The bottom line: what’s the business case for engagement

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Woody Allen once said: “Eighty percent of success is showing up.” If this was ever true, it certainly isn’t in today’s economy. As all good HR managers know, success requires a lot more than good attendance. Yet, senior managers across Canada are often still resistant to the concept of spending money on engagement initiatives.  

Employee value propositions, recognition initiatives, talent value chains – it can all seem a bit “touchy feely HR” to the accounting and finance teams. So when you’re trying to put in place best practice for employee engagement, how do you sell it?

“When you can prove the ROI on engagement, that to me is the Holy Grail,” says Kevin Sheridan, engagement expert and author of Building a Magnetic Culture. “When [financial people] see that retention costs are going down, turnover has gone down, we’ve seen advancements in customer service and better innovation. If you build engagement, safety incidents go down and you see a safer work environment.”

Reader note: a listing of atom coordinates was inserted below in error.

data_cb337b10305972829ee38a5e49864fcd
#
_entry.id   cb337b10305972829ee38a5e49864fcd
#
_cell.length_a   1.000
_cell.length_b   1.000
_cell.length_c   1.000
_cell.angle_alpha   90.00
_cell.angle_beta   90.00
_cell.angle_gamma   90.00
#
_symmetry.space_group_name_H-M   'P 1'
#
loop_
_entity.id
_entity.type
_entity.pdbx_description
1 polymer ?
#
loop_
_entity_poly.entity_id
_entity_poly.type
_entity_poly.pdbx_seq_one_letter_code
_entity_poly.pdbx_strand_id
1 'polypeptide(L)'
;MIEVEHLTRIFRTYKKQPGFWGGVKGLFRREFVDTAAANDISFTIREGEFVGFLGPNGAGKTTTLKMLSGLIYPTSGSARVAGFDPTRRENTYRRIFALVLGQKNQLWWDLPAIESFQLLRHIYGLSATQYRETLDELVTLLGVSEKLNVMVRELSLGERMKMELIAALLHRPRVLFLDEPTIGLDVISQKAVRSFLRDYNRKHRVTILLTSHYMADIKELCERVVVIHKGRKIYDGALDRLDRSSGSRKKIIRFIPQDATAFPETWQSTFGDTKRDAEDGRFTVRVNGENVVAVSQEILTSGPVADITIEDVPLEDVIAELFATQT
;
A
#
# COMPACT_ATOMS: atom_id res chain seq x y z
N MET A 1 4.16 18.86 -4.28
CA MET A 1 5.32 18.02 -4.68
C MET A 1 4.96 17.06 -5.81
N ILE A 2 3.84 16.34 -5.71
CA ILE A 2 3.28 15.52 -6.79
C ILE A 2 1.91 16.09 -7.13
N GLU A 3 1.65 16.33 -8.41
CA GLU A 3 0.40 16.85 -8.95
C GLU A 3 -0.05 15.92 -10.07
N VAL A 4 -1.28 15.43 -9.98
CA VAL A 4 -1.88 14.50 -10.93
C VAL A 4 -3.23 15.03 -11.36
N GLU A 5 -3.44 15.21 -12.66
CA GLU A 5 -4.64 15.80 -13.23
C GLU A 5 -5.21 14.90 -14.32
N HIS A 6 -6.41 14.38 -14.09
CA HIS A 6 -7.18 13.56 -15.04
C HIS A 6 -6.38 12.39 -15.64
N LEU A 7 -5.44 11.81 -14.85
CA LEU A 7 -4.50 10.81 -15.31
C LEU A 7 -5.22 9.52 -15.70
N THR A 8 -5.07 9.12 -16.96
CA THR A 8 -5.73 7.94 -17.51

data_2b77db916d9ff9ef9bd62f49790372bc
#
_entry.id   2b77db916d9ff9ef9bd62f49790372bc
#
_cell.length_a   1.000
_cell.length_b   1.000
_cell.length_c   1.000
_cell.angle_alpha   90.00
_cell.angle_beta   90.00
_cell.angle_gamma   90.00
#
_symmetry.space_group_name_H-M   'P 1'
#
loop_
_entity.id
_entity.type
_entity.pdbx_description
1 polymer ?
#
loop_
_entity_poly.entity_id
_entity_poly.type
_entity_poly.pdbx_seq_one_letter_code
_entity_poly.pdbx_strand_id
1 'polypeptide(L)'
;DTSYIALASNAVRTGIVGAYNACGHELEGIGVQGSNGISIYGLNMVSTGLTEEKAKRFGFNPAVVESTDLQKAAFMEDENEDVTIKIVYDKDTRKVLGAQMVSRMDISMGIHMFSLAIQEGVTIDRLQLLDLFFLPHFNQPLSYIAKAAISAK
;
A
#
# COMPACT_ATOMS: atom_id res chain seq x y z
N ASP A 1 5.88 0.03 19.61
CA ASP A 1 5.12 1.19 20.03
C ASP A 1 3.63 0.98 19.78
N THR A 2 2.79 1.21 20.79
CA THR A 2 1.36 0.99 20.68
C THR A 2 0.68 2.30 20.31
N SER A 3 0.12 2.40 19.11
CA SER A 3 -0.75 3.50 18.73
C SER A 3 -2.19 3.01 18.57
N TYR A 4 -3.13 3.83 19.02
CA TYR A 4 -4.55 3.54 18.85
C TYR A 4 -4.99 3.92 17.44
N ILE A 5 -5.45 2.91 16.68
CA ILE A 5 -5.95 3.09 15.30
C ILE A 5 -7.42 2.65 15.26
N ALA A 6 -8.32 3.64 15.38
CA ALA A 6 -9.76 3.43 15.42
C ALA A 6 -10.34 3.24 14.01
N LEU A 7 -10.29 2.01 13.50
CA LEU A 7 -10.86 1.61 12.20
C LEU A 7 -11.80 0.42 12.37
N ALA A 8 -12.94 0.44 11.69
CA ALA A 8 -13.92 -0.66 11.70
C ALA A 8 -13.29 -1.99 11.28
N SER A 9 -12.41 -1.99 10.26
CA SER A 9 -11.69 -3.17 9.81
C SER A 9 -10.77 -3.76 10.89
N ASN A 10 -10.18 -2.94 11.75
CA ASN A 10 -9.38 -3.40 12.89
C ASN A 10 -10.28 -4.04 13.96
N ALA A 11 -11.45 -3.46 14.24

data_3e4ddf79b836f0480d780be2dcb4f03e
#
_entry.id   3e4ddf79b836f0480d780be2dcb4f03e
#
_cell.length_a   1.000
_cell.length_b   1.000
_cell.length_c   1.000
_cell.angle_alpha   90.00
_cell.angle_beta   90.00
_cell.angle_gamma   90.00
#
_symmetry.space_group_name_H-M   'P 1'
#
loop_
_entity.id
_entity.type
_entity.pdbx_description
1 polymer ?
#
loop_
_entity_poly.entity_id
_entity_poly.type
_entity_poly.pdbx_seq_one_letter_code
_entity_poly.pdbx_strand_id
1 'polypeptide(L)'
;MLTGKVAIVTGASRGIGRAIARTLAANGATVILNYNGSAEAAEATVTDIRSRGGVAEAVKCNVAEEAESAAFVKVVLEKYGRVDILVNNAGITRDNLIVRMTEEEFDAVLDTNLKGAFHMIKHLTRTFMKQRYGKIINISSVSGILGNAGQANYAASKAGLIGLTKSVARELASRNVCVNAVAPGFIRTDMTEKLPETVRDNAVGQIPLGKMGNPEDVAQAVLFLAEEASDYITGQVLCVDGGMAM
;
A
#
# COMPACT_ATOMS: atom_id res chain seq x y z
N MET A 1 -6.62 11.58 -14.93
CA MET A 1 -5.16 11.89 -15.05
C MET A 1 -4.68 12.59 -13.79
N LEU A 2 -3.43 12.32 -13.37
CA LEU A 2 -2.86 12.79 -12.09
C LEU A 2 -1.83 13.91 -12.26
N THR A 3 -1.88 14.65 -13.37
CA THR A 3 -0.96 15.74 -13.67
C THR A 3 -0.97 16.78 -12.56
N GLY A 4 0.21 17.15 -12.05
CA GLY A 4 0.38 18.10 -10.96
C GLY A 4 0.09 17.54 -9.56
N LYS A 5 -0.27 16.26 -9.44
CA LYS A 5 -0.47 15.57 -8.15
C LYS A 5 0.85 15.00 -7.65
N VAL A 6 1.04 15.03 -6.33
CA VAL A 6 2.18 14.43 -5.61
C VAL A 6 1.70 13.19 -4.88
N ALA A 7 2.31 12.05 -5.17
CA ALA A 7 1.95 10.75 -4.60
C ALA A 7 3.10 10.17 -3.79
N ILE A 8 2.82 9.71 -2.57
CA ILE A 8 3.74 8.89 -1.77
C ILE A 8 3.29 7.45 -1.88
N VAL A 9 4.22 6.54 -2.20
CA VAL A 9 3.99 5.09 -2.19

A Wharton School of Business study compared companies in the top 10% for engagement with those who were rated as average. The “best in class” companies made three and a half times more money than those that were average, Sheridan says.

Sheridan spoke about engagement best practice and the bottom line to HR pros from Toronto and around the region at Ceridian’s Executive Speaking Series. The links to productivity, retention, safety and customer service are undeniable, he says.

With a focus on the effects of diversity and inclusion, Sheridan told attendees that a strong correlation between companies with high engagement, and those with high diversity and inclusion motivated him to study the link.

Workplaces that focus not only on diversity, but also inclusion by ensuring everyone on the team feels welcome and appreciated for their differences have higher rates of engagement overall. But there are other challenges to diverse workplaces. One factor of diversity affecting many HR teams was the struggle of managing up to four different generations within any one workplace.

“I still see a one-size-fits-all approach for engagement but unfortunately that does not work for a diverse workforce,” Sheridan says.

For example, Gen Y workers – usually defined as those born between 1980 and the early 1990s – reportedly want considerably more feedback and acknowledgement than their older colleagues. One study showed these workers wanted feedback an average of seven times a day. Remembering to reply to every email with a personal thank you could go a long way towards making those workers feel appreciated.

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